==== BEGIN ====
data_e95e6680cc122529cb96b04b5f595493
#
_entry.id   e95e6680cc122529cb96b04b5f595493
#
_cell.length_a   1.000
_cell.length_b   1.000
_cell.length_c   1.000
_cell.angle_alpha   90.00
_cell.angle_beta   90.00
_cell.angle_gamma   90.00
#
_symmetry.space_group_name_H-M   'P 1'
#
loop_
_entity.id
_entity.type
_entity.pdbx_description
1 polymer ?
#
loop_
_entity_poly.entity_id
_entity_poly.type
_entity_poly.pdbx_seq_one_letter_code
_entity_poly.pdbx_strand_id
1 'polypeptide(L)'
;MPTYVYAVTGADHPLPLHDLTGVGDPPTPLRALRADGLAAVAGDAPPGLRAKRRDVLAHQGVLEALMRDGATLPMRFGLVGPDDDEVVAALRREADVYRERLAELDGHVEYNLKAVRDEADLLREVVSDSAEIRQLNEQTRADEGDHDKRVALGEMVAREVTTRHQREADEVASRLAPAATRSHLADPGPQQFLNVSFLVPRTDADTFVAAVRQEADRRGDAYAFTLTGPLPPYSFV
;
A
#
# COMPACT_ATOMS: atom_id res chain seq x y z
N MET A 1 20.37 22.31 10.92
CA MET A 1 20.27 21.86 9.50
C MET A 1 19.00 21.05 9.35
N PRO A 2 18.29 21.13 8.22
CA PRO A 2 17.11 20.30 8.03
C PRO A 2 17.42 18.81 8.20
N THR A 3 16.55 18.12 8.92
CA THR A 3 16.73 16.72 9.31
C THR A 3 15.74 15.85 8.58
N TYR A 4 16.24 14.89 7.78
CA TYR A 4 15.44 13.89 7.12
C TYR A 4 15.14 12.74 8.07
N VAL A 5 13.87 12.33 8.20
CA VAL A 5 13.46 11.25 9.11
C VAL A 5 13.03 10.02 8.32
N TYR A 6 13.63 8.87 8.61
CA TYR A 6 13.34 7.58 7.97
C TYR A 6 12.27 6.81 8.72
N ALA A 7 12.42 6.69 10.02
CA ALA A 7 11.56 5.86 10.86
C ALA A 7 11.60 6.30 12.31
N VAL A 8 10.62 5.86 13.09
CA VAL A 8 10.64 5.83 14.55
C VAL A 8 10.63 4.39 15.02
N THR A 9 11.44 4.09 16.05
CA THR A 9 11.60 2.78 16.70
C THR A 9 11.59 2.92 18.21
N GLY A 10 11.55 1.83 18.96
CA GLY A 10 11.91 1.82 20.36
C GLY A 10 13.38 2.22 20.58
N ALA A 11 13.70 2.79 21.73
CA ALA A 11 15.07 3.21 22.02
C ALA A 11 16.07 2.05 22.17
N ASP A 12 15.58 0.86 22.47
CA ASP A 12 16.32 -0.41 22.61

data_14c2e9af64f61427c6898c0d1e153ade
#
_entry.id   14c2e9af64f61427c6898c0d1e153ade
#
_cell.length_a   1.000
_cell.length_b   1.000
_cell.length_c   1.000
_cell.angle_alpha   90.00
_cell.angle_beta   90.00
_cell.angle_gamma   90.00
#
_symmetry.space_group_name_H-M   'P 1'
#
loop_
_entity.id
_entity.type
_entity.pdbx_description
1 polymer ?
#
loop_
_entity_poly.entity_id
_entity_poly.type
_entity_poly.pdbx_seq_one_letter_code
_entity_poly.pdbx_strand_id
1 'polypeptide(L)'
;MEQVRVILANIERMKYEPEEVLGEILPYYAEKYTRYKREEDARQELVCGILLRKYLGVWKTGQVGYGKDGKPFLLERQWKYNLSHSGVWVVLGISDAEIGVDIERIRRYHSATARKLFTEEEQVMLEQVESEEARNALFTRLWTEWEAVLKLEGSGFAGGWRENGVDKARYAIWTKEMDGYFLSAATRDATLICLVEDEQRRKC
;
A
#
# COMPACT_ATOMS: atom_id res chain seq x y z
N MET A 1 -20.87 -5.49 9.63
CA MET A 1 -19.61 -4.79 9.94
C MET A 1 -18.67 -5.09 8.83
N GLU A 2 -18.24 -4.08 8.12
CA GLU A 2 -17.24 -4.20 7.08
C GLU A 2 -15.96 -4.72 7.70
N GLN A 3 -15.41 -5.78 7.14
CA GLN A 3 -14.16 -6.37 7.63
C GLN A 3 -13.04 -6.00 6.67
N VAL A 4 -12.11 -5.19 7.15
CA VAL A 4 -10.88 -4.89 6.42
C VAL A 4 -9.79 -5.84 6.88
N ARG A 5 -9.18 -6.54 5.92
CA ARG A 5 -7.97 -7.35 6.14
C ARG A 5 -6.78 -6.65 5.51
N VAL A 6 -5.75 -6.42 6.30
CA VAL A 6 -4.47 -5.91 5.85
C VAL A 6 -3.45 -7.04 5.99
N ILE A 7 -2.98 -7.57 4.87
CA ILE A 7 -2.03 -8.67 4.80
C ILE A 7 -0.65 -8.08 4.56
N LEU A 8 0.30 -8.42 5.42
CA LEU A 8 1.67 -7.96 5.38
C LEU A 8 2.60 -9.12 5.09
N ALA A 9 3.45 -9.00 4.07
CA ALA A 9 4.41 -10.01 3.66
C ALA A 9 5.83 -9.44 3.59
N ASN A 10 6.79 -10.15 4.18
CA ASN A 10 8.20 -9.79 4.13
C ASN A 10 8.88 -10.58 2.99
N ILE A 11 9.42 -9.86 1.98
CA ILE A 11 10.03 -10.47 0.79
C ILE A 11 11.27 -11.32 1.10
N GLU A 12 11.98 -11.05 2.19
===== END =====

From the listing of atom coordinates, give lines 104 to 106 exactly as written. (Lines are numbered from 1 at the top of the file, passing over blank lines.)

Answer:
C GLN A 3 -13.04 -6.00 6.67
N VAL A 4 -12.11 -5.19 7.15
CA VAL A 4 -10.88 -4.89 6.42